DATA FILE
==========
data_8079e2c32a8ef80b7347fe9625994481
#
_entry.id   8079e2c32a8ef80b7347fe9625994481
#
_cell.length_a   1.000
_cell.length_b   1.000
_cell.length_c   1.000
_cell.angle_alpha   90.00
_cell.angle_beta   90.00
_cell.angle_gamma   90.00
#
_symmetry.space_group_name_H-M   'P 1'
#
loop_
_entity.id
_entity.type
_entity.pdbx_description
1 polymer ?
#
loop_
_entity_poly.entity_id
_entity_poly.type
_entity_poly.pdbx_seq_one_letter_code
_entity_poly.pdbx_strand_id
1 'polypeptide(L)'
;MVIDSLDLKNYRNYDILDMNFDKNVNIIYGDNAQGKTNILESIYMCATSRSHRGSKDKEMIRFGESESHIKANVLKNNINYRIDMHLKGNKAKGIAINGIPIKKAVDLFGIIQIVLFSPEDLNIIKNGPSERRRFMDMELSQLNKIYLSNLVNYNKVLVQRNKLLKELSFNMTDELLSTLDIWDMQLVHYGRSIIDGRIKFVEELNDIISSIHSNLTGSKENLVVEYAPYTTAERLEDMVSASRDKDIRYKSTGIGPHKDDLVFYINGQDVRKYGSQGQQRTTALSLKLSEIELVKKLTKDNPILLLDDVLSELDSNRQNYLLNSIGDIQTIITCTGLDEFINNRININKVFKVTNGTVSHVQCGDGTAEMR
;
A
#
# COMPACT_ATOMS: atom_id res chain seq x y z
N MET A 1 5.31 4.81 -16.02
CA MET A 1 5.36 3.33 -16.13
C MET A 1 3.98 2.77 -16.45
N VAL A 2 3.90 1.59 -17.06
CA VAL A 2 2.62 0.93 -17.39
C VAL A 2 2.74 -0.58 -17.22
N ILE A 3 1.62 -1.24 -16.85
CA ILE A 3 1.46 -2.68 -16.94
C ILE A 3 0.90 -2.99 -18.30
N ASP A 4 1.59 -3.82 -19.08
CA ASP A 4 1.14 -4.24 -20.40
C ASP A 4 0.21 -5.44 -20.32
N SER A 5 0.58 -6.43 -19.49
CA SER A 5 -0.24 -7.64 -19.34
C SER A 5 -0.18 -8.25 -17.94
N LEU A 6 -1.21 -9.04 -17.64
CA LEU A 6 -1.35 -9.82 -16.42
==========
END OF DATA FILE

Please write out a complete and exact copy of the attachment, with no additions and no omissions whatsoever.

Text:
data_8079e2c32a8ef80b7347fe9625994481
#
_entry.id   8079e2c32a8ef80b7347fe9625994481
#
_cell.length_a   1.000
_cell.length_b   1.000
_cell.length_c   1.000
_cell.angle_alpha   90.00
_cell.angle_beta   90.00
_cell.angle_gamma   90.00
#
_symmetry.space_group_name_H-M   'P 1'
#
loop_
_entity.id
_entity.type
_entity.pdbx_description
1 polymer ?
#
loop_
_entity_poly.entity_id
_entity_poly.type
_entity_poly.pdbx_seq_one_letter_code
_entity_poly.pdbx_strand_id
1 'polypeptide(L)'
;MVIDSLDLKNYRNYDILDMNFDKNVNIIYGDNAQGKTNILESIYMCATSRSHRGSKDKEMIRFGESESHIKANVLKNNINYRIDMHLKGNKAKGIAINGIPIKKAVDLFGIIQIVLFSPEDLNIIKNGPSERRRFMDMELSQLNKIYLSNLVNYNKVLVQRNKLLKELSFNMTDELLSTLDIWDMQLVHYGRSIIDGRIKFVEELNDIISSIHSNLTGSKENLVVEYAPYTTAERLEDMVSASRDKDIRYKSTGIGPHKDDLVFYINGQDVRKYGSQGQQRTTALSLKLSEIELVKKLTKDNPILLLDDVLSELDSNRQNYLLNSIGDIQTIITCTGLDEFINNRININKVFKVTNGTVSHVQCGDGTAEMR
;
A
#
# COMPACT_ATOMS: atom_id res chain seq x y z
N MET A 1 5.31 4.81 -16.02
CA MET A 1 5.36 3.33 -16.13
C MET A 1 3.98 2.77 -16.45
N VAL A 2 3.90 1.59 -17.06
CA VAL A 2 2.62 0.93 -17.39
C VAL A 2 2.74 -0.58 -17.22
N ILE A 3 1.62 -1.24 -16.85
CA ILE A 3 1.46 -2.68 -16.94
C ILE A 3 0.90 -2.99 -18.30
N ASP A 4 1.59 -3.82 -19.08
CA ASP A 4 1.14 -4.24 -20.40
C ASP A 4 0.21 -5.44 -20.32
N SER A 5 0.58 -6.43 -19.49
CA SER A 5 -0.24 -7.64 -19.34
C SER A 5 -0.18 -8.25 -17.94
N LEU A 6 -1.21 -9.04 -17.64
CA LEU A 6 -1.35 -9.82 -16.42